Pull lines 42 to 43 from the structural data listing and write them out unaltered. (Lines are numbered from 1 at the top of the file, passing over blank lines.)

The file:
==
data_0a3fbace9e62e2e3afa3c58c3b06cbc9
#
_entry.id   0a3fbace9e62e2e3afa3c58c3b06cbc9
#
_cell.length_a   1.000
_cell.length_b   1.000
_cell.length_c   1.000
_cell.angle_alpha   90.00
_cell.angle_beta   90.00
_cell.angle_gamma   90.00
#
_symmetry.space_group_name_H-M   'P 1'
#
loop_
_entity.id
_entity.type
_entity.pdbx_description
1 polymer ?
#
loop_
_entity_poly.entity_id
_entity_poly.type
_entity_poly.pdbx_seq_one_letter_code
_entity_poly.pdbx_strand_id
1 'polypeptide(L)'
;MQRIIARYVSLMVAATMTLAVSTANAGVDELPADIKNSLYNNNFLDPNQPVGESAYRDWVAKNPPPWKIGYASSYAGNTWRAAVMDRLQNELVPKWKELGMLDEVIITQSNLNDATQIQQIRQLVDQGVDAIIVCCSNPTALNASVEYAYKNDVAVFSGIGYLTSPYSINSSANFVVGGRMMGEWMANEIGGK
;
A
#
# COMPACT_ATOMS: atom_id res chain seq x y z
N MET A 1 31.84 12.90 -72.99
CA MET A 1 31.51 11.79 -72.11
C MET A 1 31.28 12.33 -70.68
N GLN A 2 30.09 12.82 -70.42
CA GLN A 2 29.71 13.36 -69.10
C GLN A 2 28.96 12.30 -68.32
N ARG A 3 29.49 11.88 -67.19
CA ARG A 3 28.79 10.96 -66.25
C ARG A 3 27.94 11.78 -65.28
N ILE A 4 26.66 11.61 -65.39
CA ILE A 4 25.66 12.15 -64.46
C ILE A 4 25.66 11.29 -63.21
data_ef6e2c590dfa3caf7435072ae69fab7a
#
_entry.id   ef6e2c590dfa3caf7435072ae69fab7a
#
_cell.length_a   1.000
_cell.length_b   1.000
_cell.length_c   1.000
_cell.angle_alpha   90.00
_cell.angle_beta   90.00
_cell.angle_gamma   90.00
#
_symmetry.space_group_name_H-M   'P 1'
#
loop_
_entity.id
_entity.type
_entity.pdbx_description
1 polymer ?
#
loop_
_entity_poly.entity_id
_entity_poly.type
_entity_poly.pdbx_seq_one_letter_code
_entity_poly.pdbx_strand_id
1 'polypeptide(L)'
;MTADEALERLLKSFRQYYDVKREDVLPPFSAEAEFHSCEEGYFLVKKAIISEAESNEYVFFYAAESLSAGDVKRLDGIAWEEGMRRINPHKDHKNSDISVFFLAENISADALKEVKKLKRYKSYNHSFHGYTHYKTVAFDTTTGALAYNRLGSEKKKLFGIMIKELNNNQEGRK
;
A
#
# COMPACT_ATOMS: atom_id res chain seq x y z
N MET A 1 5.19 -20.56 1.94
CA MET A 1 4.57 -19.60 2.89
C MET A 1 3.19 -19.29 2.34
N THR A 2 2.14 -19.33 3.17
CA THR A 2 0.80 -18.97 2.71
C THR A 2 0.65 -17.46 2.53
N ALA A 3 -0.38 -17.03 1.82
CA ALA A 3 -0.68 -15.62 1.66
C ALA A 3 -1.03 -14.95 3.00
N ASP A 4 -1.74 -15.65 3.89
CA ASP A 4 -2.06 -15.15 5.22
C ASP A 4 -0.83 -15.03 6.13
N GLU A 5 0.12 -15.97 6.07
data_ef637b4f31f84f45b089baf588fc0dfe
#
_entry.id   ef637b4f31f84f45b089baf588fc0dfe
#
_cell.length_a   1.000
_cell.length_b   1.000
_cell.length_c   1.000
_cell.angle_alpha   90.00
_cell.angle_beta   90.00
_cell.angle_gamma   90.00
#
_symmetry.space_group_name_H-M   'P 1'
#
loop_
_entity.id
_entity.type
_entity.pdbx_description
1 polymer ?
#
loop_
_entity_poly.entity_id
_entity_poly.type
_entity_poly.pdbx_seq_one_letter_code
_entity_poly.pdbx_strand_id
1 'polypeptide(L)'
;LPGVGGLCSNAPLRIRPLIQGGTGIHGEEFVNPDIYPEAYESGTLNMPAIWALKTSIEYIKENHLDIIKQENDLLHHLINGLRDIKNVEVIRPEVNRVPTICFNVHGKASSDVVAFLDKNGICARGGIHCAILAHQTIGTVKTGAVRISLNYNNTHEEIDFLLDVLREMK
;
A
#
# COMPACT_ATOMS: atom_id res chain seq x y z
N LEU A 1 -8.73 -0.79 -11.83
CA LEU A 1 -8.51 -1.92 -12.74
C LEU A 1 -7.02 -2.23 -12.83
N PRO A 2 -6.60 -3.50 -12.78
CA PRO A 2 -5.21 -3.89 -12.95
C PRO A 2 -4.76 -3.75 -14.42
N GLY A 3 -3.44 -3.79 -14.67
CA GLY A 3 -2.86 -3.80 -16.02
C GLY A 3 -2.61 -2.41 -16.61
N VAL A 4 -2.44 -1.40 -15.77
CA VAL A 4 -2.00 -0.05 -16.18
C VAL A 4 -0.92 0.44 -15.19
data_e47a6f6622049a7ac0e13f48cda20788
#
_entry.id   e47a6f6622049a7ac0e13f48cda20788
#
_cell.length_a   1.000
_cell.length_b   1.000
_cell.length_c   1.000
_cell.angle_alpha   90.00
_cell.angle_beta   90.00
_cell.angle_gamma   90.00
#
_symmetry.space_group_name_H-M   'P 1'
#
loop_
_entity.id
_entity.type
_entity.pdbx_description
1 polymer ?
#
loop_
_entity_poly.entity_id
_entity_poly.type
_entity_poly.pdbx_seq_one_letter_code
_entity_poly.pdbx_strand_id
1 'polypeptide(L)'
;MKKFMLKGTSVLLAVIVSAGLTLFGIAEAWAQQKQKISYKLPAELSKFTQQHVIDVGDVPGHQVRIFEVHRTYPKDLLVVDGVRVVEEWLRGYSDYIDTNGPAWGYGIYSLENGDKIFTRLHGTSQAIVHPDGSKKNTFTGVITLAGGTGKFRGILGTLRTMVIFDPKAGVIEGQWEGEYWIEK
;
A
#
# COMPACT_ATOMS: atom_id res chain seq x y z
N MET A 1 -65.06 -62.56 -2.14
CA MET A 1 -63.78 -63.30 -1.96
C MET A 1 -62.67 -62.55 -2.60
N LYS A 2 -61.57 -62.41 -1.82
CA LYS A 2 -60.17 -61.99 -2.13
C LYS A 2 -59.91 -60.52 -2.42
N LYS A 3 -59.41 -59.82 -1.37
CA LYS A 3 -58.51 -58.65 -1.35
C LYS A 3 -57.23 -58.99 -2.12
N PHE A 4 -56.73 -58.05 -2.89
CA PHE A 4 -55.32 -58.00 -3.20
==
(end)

C ILE A 4 25.66 11.29 -63.21
data_ef6e2c590dfa3caf7435072ae69fab7a